Survey Results- Part 4 – Why We Argue About Evolution

May 22, 2010    By: Matt W. @ 1:09 pm   Category: Survey Results

Continued from here.

For those who are new, click here for all parts.

I’m going to keep this one short and sweet.

It is basically like this whether you slice it by age (So this won’t go away in 20 years), gender, marital status, etc.

That is why we argue.



  1. Very nice graphic, Matt. A picture is worth a thousand words.

    Comment by Dave — May 22, 2010 @ 1:29 pm

  2. Very nice to see some data.

    “(So this won’t go away in 20 years)”
    Maybe not 20 years as society is often sooo slow to accept science that conflicts with their opinions. But like the belief the earth is the center of the solar system or the earth is flat, religious people eventually come around. (And those from the past who refuse to change look bad.)

    History continues to repeat itself. Nothing new here.

    Plus, I’ve personally talked to senior BYU faculty who have told me being open about evolution is much easier now than it used to be 40 years ago. To me this is a sign the Church is in fact changing.

    Comment by Joseph Smidt — May 22, 2010 @ 2:07 pm

  3. I don’t know; the column totals suggest that the polarity is somewhat illusory.

    Comment by J. Stapley — May 22, 2010 @ 2:16 pm

  4. Joseph, that’s fair, and I bet if you asked this question 40 years ago, it would have gotten a very different answer. But again, it would have been a different answer across all age groups.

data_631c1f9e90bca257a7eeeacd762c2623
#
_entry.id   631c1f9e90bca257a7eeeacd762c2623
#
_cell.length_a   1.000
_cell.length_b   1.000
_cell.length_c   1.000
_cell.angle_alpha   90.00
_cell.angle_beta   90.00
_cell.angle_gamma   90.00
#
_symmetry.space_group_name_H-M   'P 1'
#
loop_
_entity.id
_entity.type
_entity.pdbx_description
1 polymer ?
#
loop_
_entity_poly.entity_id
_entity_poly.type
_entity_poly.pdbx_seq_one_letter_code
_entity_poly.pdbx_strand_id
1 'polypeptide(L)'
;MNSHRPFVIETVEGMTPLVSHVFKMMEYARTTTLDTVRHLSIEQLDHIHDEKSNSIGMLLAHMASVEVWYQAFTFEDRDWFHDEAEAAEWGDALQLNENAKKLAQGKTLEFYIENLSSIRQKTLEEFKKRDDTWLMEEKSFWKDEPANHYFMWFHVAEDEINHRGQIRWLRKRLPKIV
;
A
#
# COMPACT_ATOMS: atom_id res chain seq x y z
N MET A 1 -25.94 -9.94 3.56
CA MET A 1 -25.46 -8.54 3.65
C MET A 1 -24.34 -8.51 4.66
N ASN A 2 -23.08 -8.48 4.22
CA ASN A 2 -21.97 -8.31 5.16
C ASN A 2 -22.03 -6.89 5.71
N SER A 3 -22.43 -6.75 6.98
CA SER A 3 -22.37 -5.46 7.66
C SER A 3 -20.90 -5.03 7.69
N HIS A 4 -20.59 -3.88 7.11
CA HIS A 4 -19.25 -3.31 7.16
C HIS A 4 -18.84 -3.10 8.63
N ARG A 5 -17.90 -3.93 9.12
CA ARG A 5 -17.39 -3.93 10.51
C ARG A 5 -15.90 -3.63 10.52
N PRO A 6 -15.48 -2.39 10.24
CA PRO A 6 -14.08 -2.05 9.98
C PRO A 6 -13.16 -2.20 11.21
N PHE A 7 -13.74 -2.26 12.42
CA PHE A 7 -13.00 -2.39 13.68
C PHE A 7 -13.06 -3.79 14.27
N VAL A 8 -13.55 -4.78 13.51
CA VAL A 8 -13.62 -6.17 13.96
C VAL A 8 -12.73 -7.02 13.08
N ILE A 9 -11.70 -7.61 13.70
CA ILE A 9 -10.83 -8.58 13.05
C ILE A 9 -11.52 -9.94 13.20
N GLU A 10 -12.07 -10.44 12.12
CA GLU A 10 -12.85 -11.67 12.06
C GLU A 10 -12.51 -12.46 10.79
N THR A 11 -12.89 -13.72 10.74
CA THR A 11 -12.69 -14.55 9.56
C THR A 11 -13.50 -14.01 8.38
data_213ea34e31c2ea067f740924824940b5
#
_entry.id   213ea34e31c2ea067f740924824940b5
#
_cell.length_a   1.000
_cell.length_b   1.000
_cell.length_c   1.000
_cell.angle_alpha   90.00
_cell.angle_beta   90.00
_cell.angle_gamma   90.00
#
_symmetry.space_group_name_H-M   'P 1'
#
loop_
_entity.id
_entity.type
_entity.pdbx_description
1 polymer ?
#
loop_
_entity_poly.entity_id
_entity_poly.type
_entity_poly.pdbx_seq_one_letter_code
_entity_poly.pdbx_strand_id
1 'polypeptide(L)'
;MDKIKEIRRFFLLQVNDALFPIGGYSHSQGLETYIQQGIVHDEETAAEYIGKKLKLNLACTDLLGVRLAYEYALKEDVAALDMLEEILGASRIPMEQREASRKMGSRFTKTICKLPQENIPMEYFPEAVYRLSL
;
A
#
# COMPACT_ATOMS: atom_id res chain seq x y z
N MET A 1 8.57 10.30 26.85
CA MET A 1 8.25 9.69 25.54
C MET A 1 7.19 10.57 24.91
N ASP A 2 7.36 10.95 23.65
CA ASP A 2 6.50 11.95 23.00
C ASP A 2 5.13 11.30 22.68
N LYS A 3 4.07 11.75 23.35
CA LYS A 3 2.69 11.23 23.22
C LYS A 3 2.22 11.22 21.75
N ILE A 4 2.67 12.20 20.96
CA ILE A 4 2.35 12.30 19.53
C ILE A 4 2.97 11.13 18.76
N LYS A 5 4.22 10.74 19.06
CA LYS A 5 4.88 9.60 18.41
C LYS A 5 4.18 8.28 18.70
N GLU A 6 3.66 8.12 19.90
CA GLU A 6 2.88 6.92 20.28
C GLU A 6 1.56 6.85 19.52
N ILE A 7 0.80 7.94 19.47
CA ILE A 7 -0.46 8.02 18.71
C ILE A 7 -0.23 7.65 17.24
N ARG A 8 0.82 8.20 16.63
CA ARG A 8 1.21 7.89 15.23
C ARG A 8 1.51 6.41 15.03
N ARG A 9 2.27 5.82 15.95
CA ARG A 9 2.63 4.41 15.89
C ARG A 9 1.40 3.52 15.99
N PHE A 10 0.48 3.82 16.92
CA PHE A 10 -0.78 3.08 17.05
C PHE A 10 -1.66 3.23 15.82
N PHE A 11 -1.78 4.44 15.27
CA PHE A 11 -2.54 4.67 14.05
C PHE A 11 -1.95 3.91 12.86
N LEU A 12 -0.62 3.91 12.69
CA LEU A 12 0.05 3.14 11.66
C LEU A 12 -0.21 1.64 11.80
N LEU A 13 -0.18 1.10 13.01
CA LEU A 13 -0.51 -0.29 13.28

J.- Not sure I understand.

    Comment by Matt W. — May 22, 2010 @ 2:46 pm

  5. From how I read the data, most people do not think we share a common ancestor (~46%) but most also do *not* find a contradiction.

    Perhaps this explains my “BYU faculty” experience. Perhaps what has changed in 40 years isn’t the percentage of people who believe evolution is real as much as the percentage of people who now believe it doesn’t contradict the gospel.

    So I would take this as a *first step* in the right direction. Though people are still not convinced we share a common ancestor, at least they are not classifying a belief of evolution as one of the “7 deadly heresies”.

    Comment by Joseph Smidt — May 22, 2010 @ 3:04 pm

  6. Looks like most people accept evolution, just not for humans. Since the natural man is soooo different from animals…

    It struck me a few days ago how weird the spiritual creation of the earth preceding physical creation is without evolution.

    Comment by Owen — May 22, 2010 @ 3:11 pm

  7. The people that ended up in the bottom left box must have misunderstood at least one of the questions…

    Comment by Geoff J — May 22, 2010 @ 4:13 pm

  8. Has religion ever proven science wrong?

    Comment by ed42 — May 22, 2010 @ 6:35 pm

  9. I meant that 28% don’t think evolution is compatable with their religious values. That isn’t a lot really. So while we argue, the apparent polarity between top left and bottom right corners misses the bigger picture.

    Comment by J. Stapley — May 22, 2010 @ 7:06 pm

  10. Stapes,

    I agree that the 28% is a key figure in the chart. But I also think Owen was correct in saying that there are still significant disagreement among survey takers over whether evolution applies to humans or not.

    Comment by Geoff J — May 22, 2010 @ 10:20 pm

  11. J.- 28% is 1 in 4 people in your ward. And while 2 in 4 people in your ward feel their is no contradiction, half of them are against the idea of common descent.